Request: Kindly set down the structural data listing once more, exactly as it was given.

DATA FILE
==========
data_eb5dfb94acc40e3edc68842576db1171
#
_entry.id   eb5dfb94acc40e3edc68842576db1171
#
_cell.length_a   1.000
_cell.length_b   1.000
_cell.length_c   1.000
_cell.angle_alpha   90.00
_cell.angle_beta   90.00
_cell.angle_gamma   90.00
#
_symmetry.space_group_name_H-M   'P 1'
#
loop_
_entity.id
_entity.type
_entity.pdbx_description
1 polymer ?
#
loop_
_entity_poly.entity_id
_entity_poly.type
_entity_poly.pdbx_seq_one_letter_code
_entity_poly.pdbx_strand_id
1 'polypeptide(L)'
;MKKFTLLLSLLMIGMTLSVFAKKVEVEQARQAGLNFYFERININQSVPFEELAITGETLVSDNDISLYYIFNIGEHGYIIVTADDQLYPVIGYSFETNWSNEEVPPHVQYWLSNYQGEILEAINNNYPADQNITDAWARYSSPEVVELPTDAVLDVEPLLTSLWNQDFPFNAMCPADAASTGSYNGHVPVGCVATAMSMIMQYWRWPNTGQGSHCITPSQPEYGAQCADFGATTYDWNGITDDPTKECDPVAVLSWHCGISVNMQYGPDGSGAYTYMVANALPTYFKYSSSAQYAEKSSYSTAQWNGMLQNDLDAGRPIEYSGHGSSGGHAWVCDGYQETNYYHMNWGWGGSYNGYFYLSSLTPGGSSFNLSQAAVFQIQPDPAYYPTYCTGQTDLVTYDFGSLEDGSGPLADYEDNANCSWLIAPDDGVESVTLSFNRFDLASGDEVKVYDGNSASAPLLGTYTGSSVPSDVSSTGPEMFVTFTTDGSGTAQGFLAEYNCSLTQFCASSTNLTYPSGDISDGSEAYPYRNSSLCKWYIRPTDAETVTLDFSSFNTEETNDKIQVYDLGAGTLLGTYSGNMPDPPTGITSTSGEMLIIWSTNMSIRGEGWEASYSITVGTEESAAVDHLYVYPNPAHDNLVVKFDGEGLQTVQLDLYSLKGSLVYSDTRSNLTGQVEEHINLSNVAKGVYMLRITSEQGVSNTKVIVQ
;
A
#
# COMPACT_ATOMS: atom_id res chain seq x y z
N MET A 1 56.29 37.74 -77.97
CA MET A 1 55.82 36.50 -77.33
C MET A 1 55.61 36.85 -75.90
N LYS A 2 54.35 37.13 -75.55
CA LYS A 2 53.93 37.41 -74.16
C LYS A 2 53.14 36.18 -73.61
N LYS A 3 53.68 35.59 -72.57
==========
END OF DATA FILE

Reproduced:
data_eb5dfb94acc40e3edc68842576db1171
#
_entry.id   eb5dfb94acc40e3edc68842576db1171
#
_cell.length_a   1.000
_cell.length_b   1.000
_cell.length_c   1.000
_cell.angle_alpha   90.00
_cell.angle_beta   90.00
_cell.angle_gamma   90.00
#
_symmetry.space_group_name_H-M   'P 1'
#
loop_
_entity.id
_entity.type
_entity.pdbx_description
1 polymer ?
#
loop_
_entity_poly.entity_id
_entity_poly.type
_entity_poly.pdbx_seq_one_letter_code
_entity_poly.pdbx_strand_id
1 'polypeptide(L)'
;MKKFTLLLSLLMIGMTLSVFAKKVEVEQARQAGLNFYFERININQSVPFEELAITGETLVSDNDISLYYIFNIGEHGYIIVTADDQLYPVIGYSFETNWSNEEVPPHVQYWLSNYQGEILEAINNNYPADQNITDAWARYSSPEVVELPTDAVLDVEPLLTSLWNQDFPFNAMCPADAASTGSYNGHVPVGCVATAMSMIMQYWRWPNTGQGSHCITPSQPEYGAQCADFGATTYDWNGITDDPTKECDPVAVLSWHCGISVNMQYGPDGSGAYTYMVANALPTYFKYSSSAQYAEKSSYSTAQWNGMLQNDLDAGRPIEYSGHGSSGGHAWVCDGYQETNYYHMNWGWGGSYNGYFYLSSLTPGGSSFNLSQAAVFQIQPDPAYYPTYCTGQTDLVTYDFGSLEDGSGPLADYEDNANCSWLIAPDDGVESVTLSFNRFDLASGDEVKVYDGNSASAPLLGTYTGSSVPSDVSSTGPEMFVTFTTDGSGTAQGFLAEYNCSLTQFCASSTNLTYPSGDISDGSEAYPYRNSSLCKWYIRPTDAETVTLDFSSFNTEETNDKIQVYDLGAGTLLGTYSGNMPDPPTGITSTSGEMLIIWSTNMSIRGEGWEASYSITVGTEESAAVDHLYVYPNPAHDNLVVKFDGEGLQTVQLDLYSLKGSLVYSDTRSNLTGQVEEHINLSNVAKGVYMLRITSEQGVSNTKVIVQ
;
A
#
# COMPACT_ATOMS: atom_id res chain seq x y z
N MET A 1 56.29 37.74 -77.97
CA MET A 1 55.82 36.50 -77.33
C MET A 1 55.61 36.85 -75.90
N LYS A 2 54.35 37.13 -75.55
CA LYS A 2 53.93 37.41 -74.16
C LYS A 2 53.14 36.18 -73.61
N LYS A 3 53.68 35.59 -72.57